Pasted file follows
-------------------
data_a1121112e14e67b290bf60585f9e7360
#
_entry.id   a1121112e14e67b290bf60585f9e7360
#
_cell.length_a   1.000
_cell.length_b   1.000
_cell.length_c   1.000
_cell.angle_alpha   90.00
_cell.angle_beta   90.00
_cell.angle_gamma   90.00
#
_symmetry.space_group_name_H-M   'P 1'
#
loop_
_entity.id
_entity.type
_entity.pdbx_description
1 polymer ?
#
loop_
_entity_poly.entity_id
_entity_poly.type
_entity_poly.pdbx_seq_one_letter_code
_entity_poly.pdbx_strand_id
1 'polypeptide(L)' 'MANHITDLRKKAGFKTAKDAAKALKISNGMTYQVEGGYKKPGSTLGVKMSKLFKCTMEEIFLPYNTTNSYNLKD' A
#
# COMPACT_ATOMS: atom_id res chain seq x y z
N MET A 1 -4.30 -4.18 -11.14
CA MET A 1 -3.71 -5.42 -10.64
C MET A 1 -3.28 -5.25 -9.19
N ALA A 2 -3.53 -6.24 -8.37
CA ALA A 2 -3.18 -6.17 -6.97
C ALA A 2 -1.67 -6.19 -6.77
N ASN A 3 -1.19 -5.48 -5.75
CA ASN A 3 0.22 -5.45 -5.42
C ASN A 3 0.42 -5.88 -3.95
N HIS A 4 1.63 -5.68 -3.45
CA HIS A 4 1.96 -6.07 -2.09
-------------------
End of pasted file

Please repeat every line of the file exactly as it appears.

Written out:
data_a1121112e14e67b290bf60585f9e7360
#
_entry.id   a1121112e14e67b290bf60585f9e7360
#
_cell.length_a   1.000
_cell.length_b   1.000
_cell.length_c   1.000
_cell.angle_alpha   90.00
_cell.angle_beta   90.00
_cell.angle_gamma   90.00
#
_symmetry.space_group_name_H-M   'P 1'
#
loop_
_entity.id
_entity.type
_entity.pdbx_description
1 polymer ?
#
loop_
_entity_poly.entity_id
_entity_poly.type
_entity_poly.pdbx_seq_one_letter_code
_entity_poly.pdbx_strand_id
1 'polypeptide(L)' 'MANHITDLRKKAGFKTAKDAAKALKISNGMTYQVEGGYKKPGSTLGVKMSKLFKCTMEEIFLPYNTTNSYNLKD' A
#
# COMPACT_ATOMS: atom_id res chain seq x y z
N MET A 1 -4.30 -4.18 -11.14
CA MET A 1 -3.71 -5.42 -10.64
C MET A 1 -3.28 -5.25 -9.19
N ALA A 2 -3.53 -6.24 -8.37
CA ALA A 2 -3.18 -6.17 -6.97
C ALA A 2 -1.67 -6.19 -6.77
N ASN A 3 -1.19 -5.48 -5.75
CA ASN A 3 0.22 -5.45 -5.42
C ASN A 3 0.42 -5.88 -3.95
N HIS A 4 1.63 -5.68 -3.45
CA HIS A 4 1.96 -6.07 -2.09